Saturday, 7 August 2010

The House of the Mosque by Kader Abdolah

Its not often I remember where I first heard about a book but on this rare occasion I am able to give credit to Simon at Savidge reads for this one and his original review can be found here. Set in an Iranian house which is attached to a mosque this book follows the lives of the three families living there as they go about running the mosque and their other day to day business. Told over two generations starting from the late 70s, Iran itself goes through turbulent times and turns their lives upside down.

That's a very simple synopses but the book is actually quite complex in its own way while not being complicated to read. In fact apart from the first couple of chapters where I had a little trouble placing all the characters (of which there are a lot) I found this an easy and rich read.

I was initially worried that this was going to be quite a 'political' read but it really wasn't. Most of the book is focused on the family's local affairs where they run the mosque, home, bazaar, go on religious pilgrimages, go to school, make carpets etc. It is through these day to day activities where the reader slowly learns about this family's culture and way of life and how the political unrest will eventually affect them, also interwoven within this are Iranian poems, songs and stories from the Koran.

This book is sometimes told in a fable like manner and then towards the end of the book there is also some historical fiction brought in, making this book hard to define, but its certainly not predictable. The author does not let his own agenda get in the way of how the characters think or behave (the story is set in quite a conservative part of Iran) and the author never informs the reader whether something is right or wrong, he simply tells the story.

Would I recommend this? Yes, aside from the wonderful story which is told through generations, there is also an insight into Iran's way of life and modern history.

Verdict 4/5

Posted by Jess

About the author – I should mention a little about the author. Kader Abdolah is a pen name created in memoriam to friends who died under the persecution of the current Iranian regime was born in Iran. While a student he joined a secret leftest party fighting against the dictatorship and wrote for an illegal journal. In 1988, at the invitation of the United Nations, he arrived in the Netherlands as a political refugee. He now writes in Dutch.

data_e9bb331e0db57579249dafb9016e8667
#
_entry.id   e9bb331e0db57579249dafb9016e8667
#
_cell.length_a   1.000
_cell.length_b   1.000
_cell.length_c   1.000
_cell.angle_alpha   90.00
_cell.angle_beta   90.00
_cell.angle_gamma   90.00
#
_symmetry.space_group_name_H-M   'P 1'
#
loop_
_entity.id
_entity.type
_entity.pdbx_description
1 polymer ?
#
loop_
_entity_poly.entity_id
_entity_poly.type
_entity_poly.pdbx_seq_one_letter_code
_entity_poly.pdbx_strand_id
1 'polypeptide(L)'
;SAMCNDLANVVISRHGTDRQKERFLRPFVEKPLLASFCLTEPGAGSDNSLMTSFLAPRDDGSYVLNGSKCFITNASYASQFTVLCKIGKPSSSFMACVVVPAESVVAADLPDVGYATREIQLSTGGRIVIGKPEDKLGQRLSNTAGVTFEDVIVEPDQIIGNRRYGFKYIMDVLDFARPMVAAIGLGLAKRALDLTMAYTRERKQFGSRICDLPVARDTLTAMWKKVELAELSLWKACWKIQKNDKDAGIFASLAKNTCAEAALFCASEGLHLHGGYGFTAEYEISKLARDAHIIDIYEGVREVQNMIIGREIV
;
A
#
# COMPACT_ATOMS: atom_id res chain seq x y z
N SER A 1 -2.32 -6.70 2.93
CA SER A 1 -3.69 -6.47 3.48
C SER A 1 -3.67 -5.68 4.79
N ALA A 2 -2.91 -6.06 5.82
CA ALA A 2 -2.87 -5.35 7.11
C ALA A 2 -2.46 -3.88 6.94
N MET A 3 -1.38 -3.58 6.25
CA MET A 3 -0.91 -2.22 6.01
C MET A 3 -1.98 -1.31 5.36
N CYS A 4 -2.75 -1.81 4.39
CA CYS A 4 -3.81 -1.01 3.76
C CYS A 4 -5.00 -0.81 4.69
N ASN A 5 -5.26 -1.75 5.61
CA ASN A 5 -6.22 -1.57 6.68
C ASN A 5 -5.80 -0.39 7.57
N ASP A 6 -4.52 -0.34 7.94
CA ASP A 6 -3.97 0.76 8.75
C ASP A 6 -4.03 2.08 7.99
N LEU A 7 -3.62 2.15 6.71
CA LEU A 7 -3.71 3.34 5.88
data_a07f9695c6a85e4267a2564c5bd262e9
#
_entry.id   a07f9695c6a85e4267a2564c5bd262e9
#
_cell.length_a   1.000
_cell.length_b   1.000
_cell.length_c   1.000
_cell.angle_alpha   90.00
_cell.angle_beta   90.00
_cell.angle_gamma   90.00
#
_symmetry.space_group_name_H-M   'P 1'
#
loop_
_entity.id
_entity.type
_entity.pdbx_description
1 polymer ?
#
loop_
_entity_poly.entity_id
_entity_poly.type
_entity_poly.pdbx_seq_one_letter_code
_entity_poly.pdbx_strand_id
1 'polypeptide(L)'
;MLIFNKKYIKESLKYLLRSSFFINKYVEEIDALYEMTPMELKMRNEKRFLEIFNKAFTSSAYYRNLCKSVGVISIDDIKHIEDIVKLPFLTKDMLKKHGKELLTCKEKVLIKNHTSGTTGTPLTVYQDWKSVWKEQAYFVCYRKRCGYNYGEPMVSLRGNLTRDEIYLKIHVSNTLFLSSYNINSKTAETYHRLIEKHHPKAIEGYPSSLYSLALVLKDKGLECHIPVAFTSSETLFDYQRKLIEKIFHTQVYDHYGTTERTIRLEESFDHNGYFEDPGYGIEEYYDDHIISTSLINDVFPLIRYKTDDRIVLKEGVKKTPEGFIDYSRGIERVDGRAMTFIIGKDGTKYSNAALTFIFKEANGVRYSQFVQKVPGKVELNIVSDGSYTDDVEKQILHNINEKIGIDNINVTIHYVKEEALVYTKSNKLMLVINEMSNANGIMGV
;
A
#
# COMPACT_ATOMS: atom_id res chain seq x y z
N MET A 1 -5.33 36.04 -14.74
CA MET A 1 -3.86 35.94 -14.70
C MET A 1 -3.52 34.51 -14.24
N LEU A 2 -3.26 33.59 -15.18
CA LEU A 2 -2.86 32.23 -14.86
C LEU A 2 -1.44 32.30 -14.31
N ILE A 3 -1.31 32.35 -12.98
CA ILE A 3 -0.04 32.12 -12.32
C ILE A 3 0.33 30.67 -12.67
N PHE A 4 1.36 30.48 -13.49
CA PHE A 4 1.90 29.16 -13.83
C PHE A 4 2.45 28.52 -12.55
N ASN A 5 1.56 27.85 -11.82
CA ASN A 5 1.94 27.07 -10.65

1. I remember seeing Simon's review, as well as a few others, that put this on my wish list. It sounds great so I'm glad you enjoyed it as well!

  2. This sounds like something I would enjoy. I've never heard of the author before, but he sounds like an interesting you know if his books in Dutch have been translated into English?

  3. Amy - its worth picking out if you come across it, certainly something a bit different.

    Zara - LOL well I cant read Dutch so this one has certainly been translated into english. I think a few of his others have as well.

  4. Phew! I am pleased that you like it, I always worry when I know someones read a book that I have recommended (not that I think that it would be just down to my review, I would never think that) so thats a good sign.

    I thought it was a really unusual book and very different from anything I have read before or since, I would really like to read more of his work.

  5. This one sounds fantastic!

  6. Ooh this sounds like my kind of book! I haven't read many books set in Iran.

    I get a lot of recs from Simon too - he's very bad for me (or should I say, bad for my bank balance)!

  7. Simon - ah yes I have to admit I think ahhhhhhhh when someone actually buys a book I like just in case they hate it.

    Shannon - I think book blogs in general are bad for bank balances, I have certainly never had a TBR list so long before.